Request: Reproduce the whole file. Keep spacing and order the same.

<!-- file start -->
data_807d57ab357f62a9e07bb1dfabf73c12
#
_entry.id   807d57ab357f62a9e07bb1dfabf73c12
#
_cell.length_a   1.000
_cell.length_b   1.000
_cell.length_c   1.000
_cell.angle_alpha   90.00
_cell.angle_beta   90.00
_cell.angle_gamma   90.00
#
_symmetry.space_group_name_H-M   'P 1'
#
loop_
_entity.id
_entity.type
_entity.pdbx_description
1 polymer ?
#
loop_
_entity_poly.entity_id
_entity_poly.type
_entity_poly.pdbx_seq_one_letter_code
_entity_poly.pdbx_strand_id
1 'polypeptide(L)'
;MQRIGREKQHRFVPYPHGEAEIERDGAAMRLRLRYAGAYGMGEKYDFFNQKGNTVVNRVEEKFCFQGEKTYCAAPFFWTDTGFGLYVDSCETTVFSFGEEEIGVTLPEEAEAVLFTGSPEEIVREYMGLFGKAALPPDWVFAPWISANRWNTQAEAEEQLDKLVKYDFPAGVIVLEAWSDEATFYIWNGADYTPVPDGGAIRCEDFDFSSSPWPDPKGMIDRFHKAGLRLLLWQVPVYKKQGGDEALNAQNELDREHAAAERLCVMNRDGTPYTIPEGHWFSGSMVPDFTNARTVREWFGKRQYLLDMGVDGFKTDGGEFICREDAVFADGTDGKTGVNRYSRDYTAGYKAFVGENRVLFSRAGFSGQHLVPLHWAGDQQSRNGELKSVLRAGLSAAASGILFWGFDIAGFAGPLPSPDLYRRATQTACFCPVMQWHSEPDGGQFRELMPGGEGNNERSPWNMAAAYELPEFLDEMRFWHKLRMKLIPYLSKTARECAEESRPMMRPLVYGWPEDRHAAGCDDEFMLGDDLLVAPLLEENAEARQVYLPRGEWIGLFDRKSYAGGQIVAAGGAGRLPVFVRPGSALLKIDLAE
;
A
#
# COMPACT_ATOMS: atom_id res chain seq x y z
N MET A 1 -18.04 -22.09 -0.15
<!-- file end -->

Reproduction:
data_807d57ab357f62a9e07bb1dfabf73c12
#
_entry.id   807d57ab357f62a9e07bb1dfabf73c12
#
_cell.length_a   1.000
_cell.length_b   1.000
_cell.length_c   1.000
_cell.angle_alpha   90.00
_cell.angle_beta   90.00
_cell.angle_gamma   90.00
#
_symmetry.space_group_name_H-M   'P 1'
#
loop_
_entity.id
_entity.type
_entity.pdbx_description
1 polymer ?
#
loop_
_entity_poly.entity_id
_entity_poly.type
_entity_poly.pdbx_seq_one_letter_code
_entity_poly.pdbx_strand_id
1 'polypeptide(L)'
;MQRIGREKQHRFVPYPHGEAEIERDGAAMRLRLRYAGAYGMGEKYDFFNQKGNTVVNRVEEKFCFQGEKTYCAAPFFWTDTGFGLYVDSCETTVFSFGEEEIGVTLPEEAEAVLFTGSPEEIVREYMGLFGKAALPPDWVFAPWISANRWNTQAEAEEQLDKLVKYDFPAGVIVLEAWSDEATFYIWNGADYTPVPDGGAIRCEDFDFSSSPWPDPKGMIDRFHKAGLRLLLWQVPVYKKQGGDEALNAQNELDREHAAAERLCVMNRDGTPYTIPEGHWFSGSMVPDFTNARTVREWFGKRQYLLDMGVDGFKTDGGEFICREDAVFADGTDGKTGVNRYSRDYTAGYKAFVGENRVLFSRAGFSGQHLVPLHWAGDQQSRNGELKSVLRAGLSAAASGILFWGFDIAGFAGPLPSPDLYRRATQTACFCPVMQWHSEPDGGQFRELMPGGEGNNERSPWNMAAAYELPEFLDEMRFWHKLRMKLIPYLSKTARECAEESRPMMRPLVYGWPEDRHAAGCDDEFMLGDDLLVAPLLEENAEARQVYLPRGEWIGLFDRKSYAGGQIVAAGGAGRLPVFVRPGSALLKIDLAE
;
A
#
# COMPACT_ATOMS: atom_id res chain seq x y z
N MET A 1 -18.04 -22.09 -0.15